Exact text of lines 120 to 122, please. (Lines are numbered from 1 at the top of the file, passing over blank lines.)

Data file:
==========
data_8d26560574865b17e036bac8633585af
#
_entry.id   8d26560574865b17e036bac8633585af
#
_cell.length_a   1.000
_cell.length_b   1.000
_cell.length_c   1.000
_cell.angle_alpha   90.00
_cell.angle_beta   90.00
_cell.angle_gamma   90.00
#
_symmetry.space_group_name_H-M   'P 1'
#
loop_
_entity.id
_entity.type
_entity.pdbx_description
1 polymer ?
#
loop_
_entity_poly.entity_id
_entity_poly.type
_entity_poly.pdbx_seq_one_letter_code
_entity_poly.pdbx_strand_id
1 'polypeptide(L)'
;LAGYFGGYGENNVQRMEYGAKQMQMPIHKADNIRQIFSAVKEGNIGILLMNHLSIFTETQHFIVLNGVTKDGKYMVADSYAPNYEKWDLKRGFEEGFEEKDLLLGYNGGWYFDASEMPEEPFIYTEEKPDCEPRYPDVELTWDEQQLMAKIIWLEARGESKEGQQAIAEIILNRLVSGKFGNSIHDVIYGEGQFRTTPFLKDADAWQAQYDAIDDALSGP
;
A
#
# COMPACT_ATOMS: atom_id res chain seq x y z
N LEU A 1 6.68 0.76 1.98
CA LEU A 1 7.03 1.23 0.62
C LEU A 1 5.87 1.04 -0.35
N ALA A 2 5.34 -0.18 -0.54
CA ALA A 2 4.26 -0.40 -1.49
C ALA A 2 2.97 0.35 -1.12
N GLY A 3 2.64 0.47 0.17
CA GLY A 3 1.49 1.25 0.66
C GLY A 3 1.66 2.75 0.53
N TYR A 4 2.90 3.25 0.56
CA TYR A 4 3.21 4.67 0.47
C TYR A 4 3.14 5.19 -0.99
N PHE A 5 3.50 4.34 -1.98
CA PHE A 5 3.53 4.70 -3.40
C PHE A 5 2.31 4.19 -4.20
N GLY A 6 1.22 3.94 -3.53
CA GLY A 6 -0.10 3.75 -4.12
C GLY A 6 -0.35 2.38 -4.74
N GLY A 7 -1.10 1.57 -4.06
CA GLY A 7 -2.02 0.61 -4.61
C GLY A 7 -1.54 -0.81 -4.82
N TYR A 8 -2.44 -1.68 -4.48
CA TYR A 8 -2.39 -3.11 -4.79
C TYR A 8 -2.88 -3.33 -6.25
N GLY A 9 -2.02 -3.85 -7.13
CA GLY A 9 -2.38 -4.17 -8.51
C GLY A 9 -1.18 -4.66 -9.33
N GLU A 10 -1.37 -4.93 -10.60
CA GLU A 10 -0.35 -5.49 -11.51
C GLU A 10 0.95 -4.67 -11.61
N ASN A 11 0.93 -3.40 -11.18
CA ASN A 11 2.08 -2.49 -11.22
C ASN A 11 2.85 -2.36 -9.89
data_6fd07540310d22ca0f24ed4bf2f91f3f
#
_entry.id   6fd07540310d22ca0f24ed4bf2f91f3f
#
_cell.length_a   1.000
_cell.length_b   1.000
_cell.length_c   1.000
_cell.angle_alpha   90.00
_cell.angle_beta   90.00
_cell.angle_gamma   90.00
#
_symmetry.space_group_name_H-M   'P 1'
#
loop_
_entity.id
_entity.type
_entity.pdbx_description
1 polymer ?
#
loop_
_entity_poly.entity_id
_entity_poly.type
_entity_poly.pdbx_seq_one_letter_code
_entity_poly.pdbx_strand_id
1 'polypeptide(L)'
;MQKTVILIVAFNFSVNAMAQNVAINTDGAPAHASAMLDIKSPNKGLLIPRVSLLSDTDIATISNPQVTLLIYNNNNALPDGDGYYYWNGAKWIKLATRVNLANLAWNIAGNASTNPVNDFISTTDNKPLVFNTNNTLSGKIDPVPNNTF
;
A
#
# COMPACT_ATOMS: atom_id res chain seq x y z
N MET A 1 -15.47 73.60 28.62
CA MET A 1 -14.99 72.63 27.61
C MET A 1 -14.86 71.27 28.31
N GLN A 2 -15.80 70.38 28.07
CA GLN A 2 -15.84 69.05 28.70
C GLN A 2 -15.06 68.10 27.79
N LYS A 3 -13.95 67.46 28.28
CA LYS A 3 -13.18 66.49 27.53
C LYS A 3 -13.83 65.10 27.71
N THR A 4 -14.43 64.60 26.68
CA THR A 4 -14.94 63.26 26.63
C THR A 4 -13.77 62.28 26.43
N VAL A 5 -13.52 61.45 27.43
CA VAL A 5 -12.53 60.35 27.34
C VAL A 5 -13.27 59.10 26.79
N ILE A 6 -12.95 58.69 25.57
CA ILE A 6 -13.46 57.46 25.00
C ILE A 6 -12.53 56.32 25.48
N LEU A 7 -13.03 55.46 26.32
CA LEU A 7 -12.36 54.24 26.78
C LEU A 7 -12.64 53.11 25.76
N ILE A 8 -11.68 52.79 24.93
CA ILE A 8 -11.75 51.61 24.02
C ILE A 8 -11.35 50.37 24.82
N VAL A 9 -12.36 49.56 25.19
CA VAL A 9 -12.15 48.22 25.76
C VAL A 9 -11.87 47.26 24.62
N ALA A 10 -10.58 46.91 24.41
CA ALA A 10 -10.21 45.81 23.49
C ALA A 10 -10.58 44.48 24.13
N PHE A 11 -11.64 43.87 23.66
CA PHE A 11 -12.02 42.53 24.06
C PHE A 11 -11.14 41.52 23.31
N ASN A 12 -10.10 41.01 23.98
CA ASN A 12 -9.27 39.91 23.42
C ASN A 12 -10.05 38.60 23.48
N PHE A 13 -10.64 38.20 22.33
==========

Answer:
C VAL A 9 -11.87 47.26 24.62
N ALA A 10 -10.58 46.91 24.41
CA ALA A 10 -10.21 45.81 23.49